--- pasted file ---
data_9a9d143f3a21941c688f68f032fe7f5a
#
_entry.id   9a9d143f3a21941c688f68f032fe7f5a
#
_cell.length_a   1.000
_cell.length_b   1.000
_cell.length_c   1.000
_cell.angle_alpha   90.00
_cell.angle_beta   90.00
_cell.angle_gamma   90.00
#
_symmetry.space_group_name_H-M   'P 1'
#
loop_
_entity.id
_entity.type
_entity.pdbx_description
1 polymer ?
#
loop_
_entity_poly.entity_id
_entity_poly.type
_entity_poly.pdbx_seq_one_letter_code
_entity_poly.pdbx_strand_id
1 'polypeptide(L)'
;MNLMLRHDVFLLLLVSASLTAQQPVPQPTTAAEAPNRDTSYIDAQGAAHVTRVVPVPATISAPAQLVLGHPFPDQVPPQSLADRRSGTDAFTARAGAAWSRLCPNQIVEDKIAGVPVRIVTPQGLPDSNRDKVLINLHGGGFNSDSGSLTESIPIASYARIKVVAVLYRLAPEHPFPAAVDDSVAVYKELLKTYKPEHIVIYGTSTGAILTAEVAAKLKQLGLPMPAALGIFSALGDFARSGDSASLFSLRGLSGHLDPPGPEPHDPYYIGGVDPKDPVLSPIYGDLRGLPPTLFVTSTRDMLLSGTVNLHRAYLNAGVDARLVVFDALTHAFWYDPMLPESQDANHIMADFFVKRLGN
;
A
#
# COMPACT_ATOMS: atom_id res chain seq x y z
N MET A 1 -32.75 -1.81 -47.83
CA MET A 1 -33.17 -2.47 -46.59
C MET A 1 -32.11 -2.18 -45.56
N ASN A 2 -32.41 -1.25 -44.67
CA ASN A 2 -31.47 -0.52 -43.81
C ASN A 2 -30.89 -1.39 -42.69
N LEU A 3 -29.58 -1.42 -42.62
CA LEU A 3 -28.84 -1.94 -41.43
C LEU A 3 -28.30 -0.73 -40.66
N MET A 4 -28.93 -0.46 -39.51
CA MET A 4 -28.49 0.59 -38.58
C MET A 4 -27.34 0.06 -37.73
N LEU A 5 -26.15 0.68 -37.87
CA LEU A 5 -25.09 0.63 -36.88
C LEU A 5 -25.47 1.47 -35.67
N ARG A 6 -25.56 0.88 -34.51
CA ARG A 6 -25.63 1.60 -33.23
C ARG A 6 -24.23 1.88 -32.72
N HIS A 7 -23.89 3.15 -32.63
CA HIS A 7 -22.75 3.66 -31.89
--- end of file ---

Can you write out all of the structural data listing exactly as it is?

data_9a9d143f3a21941c688f68f032fe7f5a
#
_entry.id   9a9d143f3a21941c688f68f032fe7f5a
#
_cell.length_a   1.000
_cell.length_b   1.000
_cell.length_c   1.000
_cell.angle_alpha   90.00
_cell.angle_beta   90.00
_cell.angle_gamma   90.00
#
_symmetry.space_group_name_H-M   'P 1'
#
loop_
_entity.id
_entity.type
_entity.pdbx_description
1 polymer ?
#
loop_
_entity_poly.entity_id
_entity_poly.type
_entity_poly.pdbx_seq_one_letter_code
_entity_poly.pdbx_strand_id
1 'polypeptide(L)'
;MNLMLRHDVFLLLLVSASLTAQQPVPQPTTAAEAPNRDTSYIDAQGAAHVTRVVPVPATISAPAQLVLGHPFPDQVPPQSLADRRSGTDAFTARAGAAWSRLCPNQIVEDKIAGVPVRIVTPQGLPDSNRDKVLINLHGGGFNSDSGSLTESIPIASYARIKVVAVLYRLAPEHPFPAAVDDSVAVYKELLKTYKPEHIVIYGTSTGAILTAEVAAKLKQLGLPMPAALGIFSALGDFARSGDSASLFSLRGLSGHLDPPGPEPHDPYYIGGVDPKDPVLSPIYGDLRGLPPTLFVTSTRDMLLSGTVNLHRAYLNAGVDARLVVFDALTHAFWYDPMLPESQDANHIMADFFVKRLGN
;
A
#
# COMPACT_ATOMS: atom_id res chain seq x y z
N MET A 1 -32.75 -1.81 -47.83
CA MET A 1 -33.17 -2.47 -46.59
C MET A 1 -32.11 -2.18 -45.56
N ASN A 2 -32.41 -1.25 -44.67
CA ASN A 2 -31.47 -0.52 -43.81
C ASN A 2 -30.89 -1.39 -42.69
N LEU A 3 -29.58 -1.42 -42.62
CA LEU A 3 -28.84 -1.94 -41.43
C LEU A 3 -28.30 -0.73 -40.66
N MET A 4 -28.93 -0.46 -39.51
CA MET A 4 -28.49 0.59 -38.58
C MET A 4 -27.34 0.06 -37.73
N LEU A 5 -26.15 0.68 -37.87
CA LEU A 5 -25.09 0.63 -36.88
C LEU A 5 -25.47 1.47 -35.67
N ARG A 6 -25.56 0.88 -34.51
CA ARG A 6 -25.63 1.60 -33.23
C ARG A 6 -24.23 1.88 -32.72
N HIS A 7 -23.89 3.15 -32.63
CA HIS A 7 -22.75 3.66 -31.89